Translation:It is fine, it happens to many people.
"To plenty people" is incorrect. It should be "to plenty of people." (It happens to plenty of people.)
So, I put va bene into my Italian English dictionary and it translated to "it's good."
"It's going well" is a common expression in English. "It" refers to life or work or some other activity not a person. "He or she goes well" is never said. Instead, we would say "He or she is doing well."
"It's fine, it happens to a quite a lot of people." Was marked wrong. Tiny cards drills "quite a lot" as the meaning of parecchia into you brain!
Is it right that while gente is singular, it is not used to refer to a single person? Would it always be persona when speaking of a single person?
no one says 'it is fine'. we are more likely to say 'all right' or 'it's all right'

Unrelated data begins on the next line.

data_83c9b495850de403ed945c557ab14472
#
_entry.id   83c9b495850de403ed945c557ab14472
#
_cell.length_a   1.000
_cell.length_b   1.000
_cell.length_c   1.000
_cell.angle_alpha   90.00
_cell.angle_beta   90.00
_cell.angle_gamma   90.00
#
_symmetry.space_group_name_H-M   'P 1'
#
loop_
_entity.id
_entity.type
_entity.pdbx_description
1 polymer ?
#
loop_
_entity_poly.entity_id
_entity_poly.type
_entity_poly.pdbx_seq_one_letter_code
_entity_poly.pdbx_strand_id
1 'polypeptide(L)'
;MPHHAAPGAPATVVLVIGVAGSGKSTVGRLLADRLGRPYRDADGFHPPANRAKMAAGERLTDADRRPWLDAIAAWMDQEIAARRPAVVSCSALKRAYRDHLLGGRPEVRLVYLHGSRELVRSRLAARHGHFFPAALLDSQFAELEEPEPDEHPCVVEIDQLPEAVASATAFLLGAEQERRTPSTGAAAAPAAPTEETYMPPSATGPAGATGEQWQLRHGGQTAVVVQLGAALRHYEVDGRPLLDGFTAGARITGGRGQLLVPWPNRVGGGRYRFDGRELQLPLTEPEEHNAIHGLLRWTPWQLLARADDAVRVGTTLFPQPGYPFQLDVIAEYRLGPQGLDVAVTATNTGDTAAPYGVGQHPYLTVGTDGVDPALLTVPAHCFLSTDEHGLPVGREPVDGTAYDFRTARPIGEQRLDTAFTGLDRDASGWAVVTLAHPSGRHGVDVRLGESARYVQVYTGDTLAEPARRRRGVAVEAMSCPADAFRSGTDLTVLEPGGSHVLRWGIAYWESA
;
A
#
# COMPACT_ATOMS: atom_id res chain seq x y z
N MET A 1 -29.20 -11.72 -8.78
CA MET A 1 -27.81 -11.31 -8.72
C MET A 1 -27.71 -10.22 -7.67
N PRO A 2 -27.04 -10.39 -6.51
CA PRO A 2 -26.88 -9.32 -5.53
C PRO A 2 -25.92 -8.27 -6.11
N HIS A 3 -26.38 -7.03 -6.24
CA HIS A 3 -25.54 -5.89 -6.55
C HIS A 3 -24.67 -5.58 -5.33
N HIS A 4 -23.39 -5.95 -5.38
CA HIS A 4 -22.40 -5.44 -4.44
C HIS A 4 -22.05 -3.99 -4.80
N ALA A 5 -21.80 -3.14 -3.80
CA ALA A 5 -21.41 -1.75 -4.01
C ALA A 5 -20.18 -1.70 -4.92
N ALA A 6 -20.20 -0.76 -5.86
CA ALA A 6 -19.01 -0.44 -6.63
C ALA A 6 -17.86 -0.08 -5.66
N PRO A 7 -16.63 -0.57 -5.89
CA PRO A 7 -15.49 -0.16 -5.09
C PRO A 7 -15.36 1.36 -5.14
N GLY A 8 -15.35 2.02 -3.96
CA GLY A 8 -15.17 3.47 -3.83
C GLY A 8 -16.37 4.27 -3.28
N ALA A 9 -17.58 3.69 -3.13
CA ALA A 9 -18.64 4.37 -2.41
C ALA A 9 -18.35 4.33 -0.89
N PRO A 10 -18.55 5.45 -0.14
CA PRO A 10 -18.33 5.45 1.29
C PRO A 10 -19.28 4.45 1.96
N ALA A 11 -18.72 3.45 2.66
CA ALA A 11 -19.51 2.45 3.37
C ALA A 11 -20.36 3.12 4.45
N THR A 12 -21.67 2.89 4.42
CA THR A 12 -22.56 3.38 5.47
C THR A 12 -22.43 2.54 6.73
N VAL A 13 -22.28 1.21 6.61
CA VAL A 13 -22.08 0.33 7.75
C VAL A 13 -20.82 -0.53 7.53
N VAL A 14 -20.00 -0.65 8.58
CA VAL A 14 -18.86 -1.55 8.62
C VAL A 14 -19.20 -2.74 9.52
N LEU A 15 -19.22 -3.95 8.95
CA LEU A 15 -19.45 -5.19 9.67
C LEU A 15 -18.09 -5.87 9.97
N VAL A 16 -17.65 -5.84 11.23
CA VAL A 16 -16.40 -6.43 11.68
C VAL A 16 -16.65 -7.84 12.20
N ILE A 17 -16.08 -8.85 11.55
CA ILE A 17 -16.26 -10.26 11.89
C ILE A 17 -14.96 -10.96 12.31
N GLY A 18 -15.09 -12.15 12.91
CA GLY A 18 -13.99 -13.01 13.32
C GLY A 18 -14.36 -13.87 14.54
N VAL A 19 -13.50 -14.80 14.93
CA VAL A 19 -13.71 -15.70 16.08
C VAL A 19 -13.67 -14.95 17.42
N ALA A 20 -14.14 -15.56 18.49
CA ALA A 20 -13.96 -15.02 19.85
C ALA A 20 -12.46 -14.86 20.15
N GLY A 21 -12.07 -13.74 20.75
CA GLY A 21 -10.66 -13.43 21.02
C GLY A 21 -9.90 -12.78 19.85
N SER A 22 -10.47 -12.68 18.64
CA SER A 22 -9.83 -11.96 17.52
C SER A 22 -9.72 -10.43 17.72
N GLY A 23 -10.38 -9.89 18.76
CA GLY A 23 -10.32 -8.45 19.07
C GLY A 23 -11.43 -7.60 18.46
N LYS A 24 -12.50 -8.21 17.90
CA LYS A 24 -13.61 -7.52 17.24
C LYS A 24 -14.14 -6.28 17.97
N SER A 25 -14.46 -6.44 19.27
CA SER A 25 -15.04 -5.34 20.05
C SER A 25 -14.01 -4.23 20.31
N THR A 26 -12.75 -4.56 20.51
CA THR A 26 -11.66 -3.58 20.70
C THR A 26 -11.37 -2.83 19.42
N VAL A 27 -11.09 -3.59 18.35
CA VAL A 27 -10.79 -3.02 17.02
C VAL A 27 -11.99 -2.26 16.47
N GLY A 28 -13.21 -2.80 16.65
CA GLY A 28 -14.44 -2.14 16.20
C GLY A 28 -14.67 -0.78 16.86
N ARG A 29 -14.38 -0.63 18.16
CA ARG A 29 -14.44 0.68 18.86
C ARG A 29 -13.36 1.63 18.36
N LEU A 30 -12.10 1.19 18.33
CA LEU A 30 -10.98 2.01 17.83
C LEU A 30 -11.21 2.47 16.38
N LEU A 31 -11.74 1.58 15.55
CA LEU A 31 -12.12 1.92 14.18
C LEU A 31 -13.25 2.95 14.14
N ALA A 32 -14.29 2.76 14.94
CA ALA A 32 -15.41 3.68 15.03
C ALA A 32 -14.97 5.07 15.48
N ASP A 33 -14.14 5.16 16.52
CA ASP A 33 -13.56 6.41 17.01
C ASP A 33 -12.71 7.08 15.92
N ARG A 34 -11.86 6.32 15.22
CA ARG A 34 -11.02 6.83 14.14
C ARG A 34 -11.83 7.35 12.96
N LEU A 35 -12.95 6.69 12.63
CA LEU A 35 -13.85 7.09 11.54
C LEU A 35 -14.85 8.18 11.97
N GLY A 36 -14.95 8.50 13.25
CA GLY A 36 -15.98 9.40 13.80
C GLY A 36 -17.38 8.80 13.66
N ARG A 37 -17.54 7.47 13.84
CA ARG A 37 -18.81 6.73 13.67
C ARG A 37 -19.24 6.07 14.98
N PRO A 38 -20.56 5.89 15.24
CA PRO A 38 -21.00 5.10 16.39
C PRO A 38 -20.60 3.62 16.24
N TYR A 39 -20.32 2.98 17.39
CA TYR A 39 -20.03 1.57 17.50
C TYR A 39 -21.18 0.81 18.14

sorry to disagree but i would say 'it's fine' in preference to it's all right. It's just a matter of personal taste.......or maybe I'm just old and therefore old fashioned? !
Actually, 'alright' is proper English, and has quite a different meaning to 'all right'. Both are acceptable English, and 'alright' is the one which is interchangeable with 'fine,' whereas 'all right' would not mean exactly the same thing, although it is similar. 'All right' literally means that everything must be right. 'Alright' would be taken as an alternative to 'okay' and would usually be specific to a single thing, e.g. 'the pizza is alright.' If I said the pizza was 'all right,' everything about the pizza must be correct. :)